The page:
Sergio Mendes

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Brasileiro Review

by Richard S. Ginell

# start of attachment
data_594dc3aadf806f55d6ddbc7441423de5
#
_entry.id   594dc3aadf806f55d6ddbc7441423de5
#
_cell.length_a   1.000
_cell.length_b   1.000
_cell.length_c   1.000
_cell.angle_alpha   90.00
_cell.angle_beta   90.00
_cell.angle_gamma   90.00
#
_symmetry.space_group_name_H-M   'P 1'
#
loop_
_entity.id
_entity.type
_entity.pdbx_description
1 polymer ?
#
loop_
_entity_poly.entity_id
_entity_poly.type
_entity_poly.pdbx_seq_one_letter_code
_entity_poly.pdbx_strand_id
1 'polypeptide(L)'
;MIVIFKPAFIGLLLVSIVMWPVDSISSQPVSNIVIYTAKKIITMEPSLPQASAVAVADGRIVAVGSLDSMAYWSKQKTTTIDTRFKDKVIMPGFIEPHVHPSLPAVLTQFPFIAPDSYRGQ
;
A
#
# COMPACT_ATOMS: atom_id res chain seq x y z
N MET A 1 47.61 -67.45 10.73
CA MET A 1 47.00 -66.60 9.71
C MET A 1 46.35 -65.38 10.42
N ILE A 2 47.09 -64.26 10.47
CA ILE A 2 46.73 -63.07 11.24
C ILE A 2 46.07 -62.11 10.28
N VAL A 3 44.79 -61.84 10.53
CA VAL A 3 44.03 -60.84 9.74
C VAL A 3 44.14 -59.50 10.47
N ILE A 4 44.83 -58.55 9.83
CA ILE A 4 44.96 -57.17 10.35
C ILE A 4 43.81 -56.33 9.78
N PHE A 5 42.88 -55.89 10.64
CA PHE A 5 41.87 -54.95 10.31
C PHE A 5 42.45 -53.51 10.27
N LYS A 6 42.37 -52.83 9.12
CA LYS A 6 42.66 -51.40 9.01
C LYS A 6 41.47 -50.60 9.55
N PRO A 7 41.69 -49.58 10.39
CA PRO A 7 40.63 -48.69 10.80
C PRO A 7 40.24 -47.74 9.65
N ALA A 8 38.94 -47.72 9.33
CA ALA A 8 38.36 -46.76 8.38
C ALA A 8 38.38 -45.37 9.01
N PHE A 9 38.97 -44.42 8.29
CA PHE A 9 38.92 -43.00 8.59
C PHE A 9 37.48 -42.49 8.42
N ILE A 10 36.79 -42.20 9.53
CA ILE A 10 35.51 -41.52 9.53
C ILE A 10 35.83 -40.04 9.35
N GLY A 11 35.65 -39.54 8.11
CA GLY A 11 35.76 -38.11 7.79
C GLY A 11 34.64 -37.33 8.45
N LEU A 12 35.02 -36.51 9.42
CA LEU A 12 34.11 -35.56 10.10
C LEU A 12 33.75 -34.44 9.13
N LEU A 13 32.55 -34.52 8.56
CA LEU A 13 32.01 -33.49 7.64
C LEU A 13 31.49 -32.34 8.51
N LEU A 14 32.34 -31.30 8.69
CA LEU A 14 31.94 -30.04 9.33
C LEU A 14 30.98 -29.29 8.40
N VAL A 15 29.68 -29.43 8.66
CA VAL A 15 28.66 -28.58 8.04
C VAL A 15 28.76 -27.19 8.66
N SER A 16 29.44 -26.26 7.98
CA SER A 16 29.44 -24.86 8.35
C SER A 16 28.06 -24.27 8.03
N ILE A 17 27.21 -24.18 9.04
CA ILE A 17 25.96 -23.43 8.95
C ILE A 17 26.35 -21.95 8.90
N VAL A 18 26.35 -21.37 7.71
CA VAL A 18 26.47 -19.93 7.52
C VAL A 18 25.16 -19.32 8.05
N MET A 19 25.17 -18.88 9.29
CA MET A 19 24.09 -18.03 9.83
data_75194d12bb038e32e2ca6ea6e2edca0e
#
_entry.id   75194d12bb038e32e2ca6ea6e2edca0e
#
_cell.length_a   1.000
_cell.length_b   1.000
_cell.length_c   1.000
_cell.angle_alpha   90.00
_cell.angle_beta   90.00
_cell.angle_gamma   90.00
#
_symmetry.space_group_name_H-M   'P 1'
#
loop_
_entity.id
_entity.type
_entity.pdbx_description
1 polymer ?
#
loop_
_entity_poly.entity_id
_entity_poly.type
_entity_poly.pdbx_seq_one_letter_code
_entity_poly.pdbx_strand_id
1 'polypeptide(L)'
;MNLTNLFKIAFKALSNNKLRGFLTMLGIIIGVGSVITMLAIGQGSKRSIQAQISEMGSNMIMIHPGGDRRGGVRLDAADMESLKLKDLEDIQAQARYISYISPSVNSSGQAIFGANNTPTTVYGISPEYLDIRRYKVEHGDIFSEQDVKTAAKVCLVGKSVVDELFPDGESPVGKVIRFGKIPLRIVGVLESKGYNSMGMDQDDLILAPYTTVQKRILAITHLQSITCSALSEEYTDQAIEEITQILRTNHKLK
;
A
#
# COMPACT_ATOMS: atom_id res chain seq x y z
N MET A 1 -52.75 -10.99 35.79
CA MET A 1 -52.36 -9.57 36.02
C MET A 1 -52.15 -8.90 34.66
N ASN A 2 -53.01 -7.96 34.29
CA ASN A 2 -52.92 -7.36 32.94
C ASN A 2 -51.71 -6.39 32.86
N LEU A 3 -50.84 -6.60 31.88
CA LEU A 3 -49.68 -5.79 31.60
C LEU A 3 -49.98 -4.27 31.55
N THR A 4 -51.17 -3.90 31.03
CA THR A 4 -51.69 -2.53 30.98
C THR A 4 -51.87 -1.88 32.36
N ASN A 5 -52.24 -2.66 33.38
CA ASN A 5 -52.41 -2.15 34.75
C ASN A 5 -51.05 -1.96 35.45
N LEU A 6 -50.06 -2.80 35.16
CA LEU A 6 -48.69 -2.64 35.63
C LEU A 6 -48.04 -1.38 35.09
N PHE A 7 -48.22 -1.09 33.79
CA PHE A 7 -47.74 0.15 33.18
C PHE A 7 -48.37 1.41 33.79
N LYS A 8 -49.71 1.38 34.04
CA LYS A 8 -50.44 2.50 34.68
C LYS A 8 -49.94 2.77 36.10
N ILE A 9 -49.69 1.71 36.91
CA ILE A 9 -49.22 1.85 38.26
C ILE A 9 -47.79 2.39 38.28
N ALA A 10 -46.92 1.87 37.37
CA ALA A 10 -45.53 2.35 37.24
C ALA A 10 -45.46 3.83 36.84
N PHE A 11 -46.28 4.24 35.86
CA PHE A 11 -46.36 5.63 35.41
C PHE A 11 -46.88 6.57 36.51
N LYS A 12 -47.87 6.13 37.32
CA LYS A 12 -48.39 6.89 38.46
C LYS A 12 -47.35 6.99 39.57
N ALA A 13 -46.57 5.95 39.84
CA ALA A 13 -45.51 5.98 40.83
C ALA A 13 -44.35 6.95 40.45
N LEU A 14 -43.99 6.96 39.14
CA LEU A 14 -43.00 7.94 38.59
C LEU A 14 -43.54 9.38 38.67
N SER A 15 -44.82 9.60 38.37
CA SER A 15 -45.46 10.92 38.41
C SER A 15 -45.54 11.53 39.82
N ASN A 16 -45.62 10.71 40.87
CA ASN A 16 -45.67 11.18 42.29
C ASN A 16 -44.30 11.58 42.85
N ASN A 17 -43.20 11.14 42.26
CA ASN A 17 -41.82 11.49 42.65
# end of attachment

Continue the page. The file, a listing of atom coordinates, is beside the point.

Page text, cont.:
What 1989's Arara hinted at, 1991's Brasileiro delivers with a vengeance, for at long last, here is a genuine, back-to-Brazil tour de force by expatriate Mendes. Taking up the long-abandoned thread of his prophetic Primal Roots album of 1972, Mendes went back to the taproots of his heritage, calling upon a plethora of explosive Brazilian rhythms and sounds recorded mostly in Brazil. Though he returned to California to pile on additional tracks from L.A. sessionmen and give the production a finished sheen, there is no sense of any watering down; the thrust of the music bears the added weight and polish easily. With the rat-a-tat opening of thunderous Bahian-influenced percussion from the streets of Rio, "Fanfarra (Cabua-Le-Le)" gets the CD off to a tremendous start, and "Magalenha" continues the assault directly from the hands of Bahian percussionists. Energetic fusions of this and that abound on this recording. Combining forro and samba reggae with Indiado stomps and shouts (the convincing horn riffs are performed on synths), "What Is This" -- good question -- is a romping Bahian take on hip-hop, and "Kalimba" grafts Portuguese vocals onto a swinging American funk groove. Mendes once again draws upon the giants and comers of Brazilian songwriting -- Ivan Lins, Gilberto Gil, Joao Bosco, Carlinhos Brown, and Guinga -- and the unusual 3/4-meter samba "Pipoca" is the creation of do-everything mystery man Hermeto Pascoal. Dominating the signature Mendes vocal blend is Gracinha Leporace (Mrs. Mendes), who sounds more vibrant than ever on these tracks, and bassist Sebastian Neto also returns to the Mendes fold. This was Mendes' most electrifying album in at least two decades; you have to go back all the way to -- well -- Primal Roots to hear this artist operating at such a peak.

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